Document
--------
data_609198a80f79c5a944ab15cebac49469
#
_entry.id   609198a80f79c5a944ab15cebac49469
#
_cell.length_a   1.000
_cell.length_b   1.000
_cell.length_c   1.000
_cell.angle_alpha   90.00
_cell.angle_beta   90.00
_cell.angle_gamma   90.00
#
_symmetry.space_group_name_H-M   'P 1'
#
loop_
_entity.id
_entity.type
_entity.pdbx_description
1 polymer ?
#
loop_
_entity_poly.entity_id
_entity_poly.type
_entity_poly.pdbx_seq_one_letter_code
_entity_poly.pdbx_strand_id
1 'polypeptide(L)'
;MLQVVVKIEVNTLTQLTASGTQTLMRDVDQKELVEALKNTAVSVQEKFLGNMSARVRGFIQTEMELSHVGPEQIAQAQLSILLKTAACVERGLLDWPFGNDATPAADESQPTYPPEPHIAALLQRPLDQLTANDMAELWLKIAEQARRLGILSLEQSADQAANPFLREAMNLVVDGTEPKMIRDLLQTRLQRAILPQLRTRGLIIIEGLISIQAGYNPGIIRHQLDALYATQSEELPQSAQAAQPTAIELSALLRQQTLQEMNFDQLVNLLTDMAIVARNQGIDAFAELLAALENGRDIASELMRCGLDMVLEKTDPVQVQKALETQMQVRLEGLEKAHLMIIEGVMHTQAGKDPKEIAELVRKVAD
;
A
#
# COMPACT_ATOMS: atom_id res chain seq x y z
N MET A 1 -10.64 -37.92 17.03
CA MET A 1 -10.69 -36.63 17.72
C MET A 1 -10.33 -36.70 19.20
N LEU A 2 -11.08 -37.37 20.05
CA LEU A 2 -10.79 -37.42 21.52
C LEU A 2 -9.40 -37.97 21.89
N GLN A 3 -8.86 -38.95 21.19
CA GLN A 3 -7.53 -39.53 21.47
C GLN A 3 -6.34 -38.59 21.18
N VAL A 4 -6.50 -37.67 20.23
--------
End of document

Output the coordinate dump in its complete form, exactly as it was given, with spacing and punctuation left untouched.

data_609198a80f79c5a944ab15cebac49469
#
_entry.id   609198a80f79c5a944ab15cebac49469
#
_cell.length_a   1.000
_cell.length_b   1.000
_cell.length_c   1.000
_cell.angle_alpha   90.00
_cell.angle_beta   90.00
_cell.angle_gamma   90.00
#
_symmetry.space_group_name_H-M   'P 1'
#
loop_
_entity.id
_entity.type
_entity.pdbx_description
1 polymer ?
#
loop_
_entity_poly.entity_id
_entity_poly.type
_entity_poly.pdbx_seq_one_letter_code
_entity_poly.pdbx_strand_id
1 'polypeptide(L)'
;MLQVVVKIEVNTLTQLTASGTQTLMRDVDQKELVEALKNTAVSVQEKFLGNMSARVRGFIQTEMELSHVGPEQIAQAQLSILLKTAACVERGLLDWPFGNDATPAADESQPTYPPEPHIAALLQRPLDQLTANDMAELWLKIAEQARRLGILSLEQSADQAANPFLREAMNLVVDGTEPKMIRDLLQTRLQRAILPQLRTRGLIIIEGLISIQAGYNPGIIRHQLDALYATQSEELPQSAQAAQPTAIELSALLRQQTLQEMNFDQLVNLLTDMAIVARNQGIDAFAELLAALENGRDIASELMRCGLDMVLEKTDPVQVQKALETQMQVRLEGLEKAHLMIIEGVMHTQAGKDPKEIAELVRKVAD
;
A
#
# COMPACT_ATOMS: atom_id res chain seq x y z
N MET A 1 -10.64 -37.92 17.03
CA MET A 1 -10.69 -36.63 17.72
C MET A 1 -10.33 -36.70 19.20
N LEU A 2 -11.08 -37.37 20.05
CA LEU A 2 -10.79 -37.42 21.52
C LEU A 2 -9.40 -37.97 21.89
N GLN A 3 -8.86 -38.95 21.19
CA GLN A 3 -7.53 -39.53 21.47
C GLN A 3 -6.34 -38.59 21.18
N VAL A 4 -6.50 -37.67 20.23